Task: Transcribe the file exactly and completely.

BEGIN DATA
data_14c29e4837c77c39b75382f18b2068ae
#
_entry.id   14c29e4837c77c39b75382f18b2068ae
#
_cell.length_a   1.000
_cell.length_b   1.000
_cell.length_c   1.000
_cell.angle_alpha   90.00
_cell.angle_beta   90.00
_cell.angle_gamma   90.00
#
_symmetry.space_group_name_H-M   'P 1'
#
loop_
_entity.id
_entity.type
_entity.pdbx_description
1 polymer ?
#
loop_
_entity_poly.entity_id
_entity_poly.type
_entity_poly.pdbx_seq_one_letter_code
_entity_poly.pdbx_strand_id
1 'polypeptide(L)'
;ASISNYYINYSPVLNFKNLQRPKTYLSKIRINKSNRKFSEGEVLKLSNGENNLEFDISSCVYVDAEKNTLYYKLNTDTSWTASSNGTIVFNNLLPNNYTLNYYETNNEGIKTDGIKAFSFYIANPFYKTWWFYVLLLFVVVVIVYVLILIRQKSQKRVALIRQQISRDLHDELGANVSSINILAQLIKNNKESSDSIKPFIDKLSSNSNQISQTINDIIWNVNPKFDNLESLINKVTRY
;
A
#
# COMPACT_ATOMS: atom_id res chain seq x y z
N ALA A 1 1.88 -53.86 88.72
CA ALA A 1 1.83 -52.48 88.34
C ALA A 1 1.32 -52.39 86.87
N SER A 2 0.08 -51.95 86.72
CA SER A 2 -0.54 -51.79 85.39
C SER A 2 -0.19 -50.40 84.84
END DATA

data_14c29e4837c77c39b75382f18b2068ae
#
_entry.id   14c29e4837c77c39b75382f18b2068ae
#
_cell.length_a   1.000
_cell.length_b   1.000
_cell.length_c   1.000
_cell.angle_alpha   90.00
_cell.angle_beta   90.00
_cell.angle_gamma   90.00
#
_symmetry.space_group_name_H-M   'P 1'
#
loop_
_entity.id
_entity.type
_entity.pdbx_description
1 polymer ?
#
loop_
_entity_poly.entity_id
_entity_poly.type
_entity_poly.pdbx_seq_one_letter_code
_entity_poly.pdbx_strand_id
1 'polypeptide(L)'
;ASISNYYINYSPVLNFKNLQRPKTYLSKIRINKSNRKFSEGEVLKLSNGENNLEFDISSCVYVDAEKNTLYYKLNTDTSWTASSNGTIVFNNLLPNNYTLNYYETNNEGIKTDGIKAFSFYIANPFYKTWWFYVLLLFVVVVIVYVLILIRQKSQKRVALIRQQISRDLHDELGANVSSINILAQLIKNNKESSDSIKPFIDKLSSNSNQISQTINDIIWNVNPKFDNLESLINKVTRY
;
A
#
# COMPACT_ATOMS: atom_id res chain seq x y z
N ALA A 1 1.88 -53.86 88.72
CA ALA A 1 1.83 -52.48 88.34
C ALA A 1 1.32 -52.39 86.87
N SER A 2 0.08 -51.95 86.72
CA SER A 2 -0.54 -51.79 85.39
C SER A 2 -0.19 -50.40 84.84